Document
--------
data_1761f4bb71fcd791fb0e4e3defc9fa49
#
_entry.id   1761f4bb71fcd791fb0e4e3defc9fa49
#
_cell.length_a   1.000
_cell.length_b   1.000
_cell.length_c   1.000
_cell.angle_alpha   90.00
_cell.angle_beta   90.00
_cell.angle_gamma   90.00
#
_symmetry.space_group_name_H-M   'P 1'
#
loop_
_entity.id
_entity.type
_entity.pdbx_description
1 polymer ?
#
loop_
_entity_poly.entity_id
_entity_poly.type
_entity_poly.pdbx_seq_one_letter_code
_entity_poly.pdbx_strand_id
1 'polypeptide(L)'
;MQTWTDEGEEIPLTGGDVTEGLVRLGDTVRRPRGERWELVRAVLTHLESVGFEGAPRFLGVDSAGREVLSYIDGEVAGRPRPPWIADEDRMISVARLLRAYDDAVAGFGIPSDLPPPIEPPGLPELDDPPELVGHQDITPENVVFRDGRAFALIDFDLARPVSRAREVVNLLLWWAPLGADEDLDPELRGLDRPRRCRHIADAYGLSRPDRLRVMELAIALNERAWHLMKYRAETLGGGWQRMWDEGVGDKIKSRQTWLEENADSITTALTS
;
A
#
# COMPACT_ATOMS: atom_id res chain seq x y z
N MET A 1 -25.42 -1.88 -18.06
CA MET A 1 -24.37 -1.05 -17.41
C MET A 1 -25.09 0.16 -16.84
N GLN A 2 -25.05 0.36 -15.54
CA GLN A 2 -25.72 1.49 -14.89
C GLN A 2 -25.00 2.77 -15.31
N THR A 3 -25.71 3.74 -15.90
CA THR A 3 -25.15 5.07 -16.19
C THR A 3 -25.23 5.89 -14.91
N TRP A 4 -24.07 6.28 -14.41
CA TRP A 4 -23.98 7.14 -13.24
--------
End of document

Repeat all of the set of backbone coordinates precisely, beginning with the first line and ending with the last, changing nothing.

data_1761f4bb71fcd791fb0e4e3defc9fa49
#
_entry.id   1761f4bb71fcd791fb0e4e3defc9fa49
#
_cell.length_a   1.000
_cell.length_b   1.000
_cell.length_c   1.000
_cell.angle_alpha   90.00
_cell.angle_beta   90.00
_cell.angle_gamma   90.00
#
_symmetry.space_group_name_H-M   'P 1'
#
loop_
_entity.id
_entity.type
_entity.pdbx_description
1 polymer ?
#
loop_
_entity_poly.entity_id
_entity_poly.type
_entity_poly.pdbx_seq_one_letter_code
_entity_poly.pdbx_strand_id
1 'polypeptide(L)'
;MQTWTDEGEEIPLTGGDVTEGLVRLGDTVRRPRGERWELVRAVLTHLESVGFEGAPRFLGVDSAGREVLSYIDGEVAGRPRPPWIADEDRMISVARLLRAYDDAVAGFGIPSDLPPPIEPPGLPELDDPPELVGHQDITPENVVFRDGRAFALIDFDLARPVSRAREVVNLLLWWAPLGADEDLDPELRGLDRPRRCRHIADAYGLSRPDRLRVMELAIALNERAWHLMKYRAETLGGGWQRMWDEGVGDKIKSRQTWLEENADSITTALTS
;
A
#
# COMPACT_ATOMS: atom_id res chain seq x y z
N MET A 1 -25.42 -1.88 -18.06
CA MET A 1 -24.37 -1.05 -17.41
C MET A 1 -25.09 0.16 -16.84
N GLN A 2 -25.05 0.36 -15.54
CA GLN A 2 -25.72 1.49 -14.89
C GLN A 2 -25.00 2.77 -15.31
N THR A 3 -25.71 3.74 -15.90
CA THR A 3 -25.15 5.07 -16.19
C THR A 3 -25.23 5.89 -14.91
N TRP A 4 -24.07 6.28 -14.41
CA TRP A 4 -23.98 7.14 -13.24